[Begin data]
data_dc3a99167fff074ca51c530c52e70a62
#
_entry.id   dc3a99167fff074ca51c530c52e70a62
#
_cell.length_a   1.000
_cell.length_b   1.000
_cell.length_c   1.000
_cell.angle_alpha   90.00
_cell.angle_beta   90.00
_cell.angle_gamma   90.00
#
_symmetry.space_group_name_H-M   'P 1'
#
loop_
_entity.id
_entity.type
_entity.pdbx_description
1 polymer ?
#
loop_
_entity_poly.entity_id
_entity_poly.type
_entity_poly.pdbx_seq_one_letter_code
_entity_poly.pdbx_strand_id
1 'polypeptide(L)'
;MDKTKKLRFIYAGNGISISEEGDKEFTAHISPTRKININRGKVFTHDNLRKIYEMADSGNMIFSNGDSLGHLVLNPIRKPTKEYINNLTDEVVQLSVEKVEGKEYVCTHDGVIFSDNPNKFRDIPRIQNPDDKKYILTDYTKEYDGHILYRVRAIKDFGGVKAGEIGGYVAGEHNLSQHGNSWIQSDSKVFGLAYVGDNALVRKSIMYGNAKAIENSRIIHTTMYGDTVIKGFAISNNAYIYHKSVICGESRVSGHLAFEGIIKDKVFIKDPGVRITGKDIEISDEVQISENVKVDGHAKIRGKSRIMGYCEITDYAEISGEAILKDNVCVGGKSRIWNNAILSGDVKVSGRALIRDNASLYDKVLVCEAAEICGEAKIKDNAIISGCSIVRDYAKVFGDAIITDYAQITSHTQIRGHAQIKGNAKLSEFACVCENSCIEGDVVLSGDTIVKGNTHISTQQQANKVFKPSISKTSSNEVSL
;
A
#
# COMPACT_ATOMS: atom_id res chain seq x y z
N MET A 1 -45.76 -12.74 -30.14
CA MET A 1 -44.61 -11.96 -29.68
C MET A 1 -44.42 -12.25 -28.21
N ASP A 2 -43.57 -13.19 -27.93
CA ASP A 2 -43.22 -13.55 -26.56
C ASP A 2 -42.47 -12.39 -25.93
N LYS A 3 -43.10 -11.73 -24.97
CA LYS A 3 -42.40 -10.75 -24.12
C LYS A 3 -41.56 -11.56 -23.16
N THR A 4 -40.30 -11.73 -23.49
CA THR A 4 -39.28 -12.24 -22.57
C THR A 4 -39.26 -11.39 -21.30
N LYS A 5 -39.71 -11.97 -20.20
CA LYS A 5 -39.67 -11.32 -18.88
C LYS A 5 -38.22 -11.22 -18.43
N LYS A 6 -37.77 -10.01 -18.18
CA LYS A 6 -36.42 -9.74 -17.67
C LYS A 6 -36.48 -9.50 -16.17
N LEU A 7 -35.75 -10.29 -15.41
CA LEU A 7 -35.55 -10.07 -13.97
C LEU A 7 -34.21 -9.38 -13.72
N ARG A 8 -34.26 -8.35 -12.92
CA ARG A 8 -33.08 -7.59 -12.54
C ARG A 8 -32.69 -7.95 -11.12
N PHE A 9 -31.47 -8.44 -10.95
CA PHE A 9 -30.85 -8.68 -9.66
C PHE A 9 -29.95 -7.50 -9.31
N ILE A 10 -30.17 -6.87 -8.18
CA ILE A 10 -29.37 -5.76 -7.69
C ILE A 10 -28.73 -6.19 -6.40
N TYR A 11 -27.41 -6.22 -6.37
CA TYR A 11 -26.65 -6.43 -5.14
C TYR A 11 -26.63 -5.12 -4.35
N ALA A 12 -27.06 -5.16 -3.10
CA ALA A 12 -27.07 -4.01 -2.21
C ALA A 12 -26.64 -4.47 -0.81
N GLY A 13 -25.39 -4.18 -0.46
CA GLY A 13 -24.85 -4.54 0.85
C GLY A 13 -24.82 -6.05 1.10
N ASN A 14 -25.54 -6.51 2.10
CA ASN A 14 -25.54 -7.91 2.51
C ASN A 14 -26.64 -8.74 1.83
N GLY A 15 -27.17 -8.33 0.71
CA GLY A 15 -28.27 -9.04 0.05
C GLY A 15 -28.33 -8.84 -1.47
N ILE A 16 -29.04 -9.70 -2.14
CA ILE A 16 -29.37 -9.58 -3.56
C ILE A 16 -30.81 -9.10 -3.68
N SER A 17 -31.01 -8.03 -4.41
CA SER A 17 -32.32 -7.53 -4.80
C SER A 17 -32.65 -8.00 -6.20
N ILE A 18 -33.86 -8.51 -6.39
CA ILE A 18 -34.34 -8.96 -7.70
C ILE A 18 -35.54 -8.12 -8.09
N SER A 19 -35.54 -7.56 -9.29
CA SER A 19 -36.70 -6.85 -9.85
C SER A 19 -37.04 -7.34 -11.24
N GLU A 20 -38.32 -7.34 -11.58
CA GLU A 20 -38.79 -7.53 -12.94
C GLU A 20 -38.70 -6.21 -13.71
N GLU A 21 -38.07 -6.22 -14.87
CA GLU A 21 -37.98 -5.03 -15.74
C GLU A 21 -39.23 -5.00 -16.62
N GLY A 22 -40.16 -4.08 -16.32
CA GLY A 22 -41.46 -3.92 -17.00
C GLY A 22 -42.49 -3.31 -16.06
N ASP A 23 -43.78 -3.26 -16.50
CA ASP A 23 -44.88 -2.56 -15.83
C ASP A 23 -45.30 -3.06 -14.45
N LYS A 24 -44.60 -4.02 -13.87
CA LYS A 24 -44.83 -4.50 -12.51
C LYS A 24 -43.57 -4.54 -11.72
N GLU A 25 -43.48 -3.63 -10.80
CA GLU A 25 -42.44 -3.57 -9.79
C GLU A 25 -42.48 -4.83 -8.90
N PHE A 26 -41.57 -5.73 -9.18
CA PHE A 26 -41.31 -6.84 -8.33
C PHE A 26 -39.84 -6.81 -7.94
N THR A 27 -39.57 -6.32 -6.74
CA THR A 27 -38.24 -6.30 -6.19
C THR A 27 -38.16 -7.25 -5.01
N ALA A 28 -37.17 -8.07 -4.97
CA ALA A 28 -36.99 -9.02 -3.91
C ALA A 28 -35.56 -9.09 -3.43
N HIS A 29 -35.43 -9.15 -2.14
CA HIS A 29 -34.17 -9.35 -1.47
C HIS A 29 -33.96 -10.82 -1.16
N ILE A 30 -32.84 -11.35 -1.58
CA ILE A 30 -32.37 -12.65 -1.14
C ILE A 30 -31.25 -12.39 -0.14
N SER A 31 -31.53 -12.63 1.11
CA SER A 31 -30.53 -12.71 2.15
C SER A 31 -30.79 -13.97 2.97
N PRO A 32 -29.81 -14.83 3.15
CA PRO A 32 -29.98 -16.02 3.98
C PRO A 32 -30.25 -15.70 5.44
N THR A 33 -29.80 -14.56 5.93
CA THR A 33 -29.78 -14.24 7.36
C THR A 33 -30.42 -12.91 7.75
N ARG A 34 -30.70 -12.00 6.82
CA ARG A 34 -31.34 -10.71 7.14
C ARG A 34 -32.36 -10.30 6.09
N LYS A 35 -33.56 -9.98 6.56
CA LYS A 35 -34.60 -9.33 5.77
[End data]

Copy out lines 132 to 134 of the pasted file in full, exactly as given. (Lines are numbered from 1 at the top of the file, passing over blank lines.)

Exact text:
C ARG A 34 -32.36 -10.30 6.09
N LYS A 35 -33.56 -9.98 6.56
CA LYS A 35 -34.60 -9.33 5.77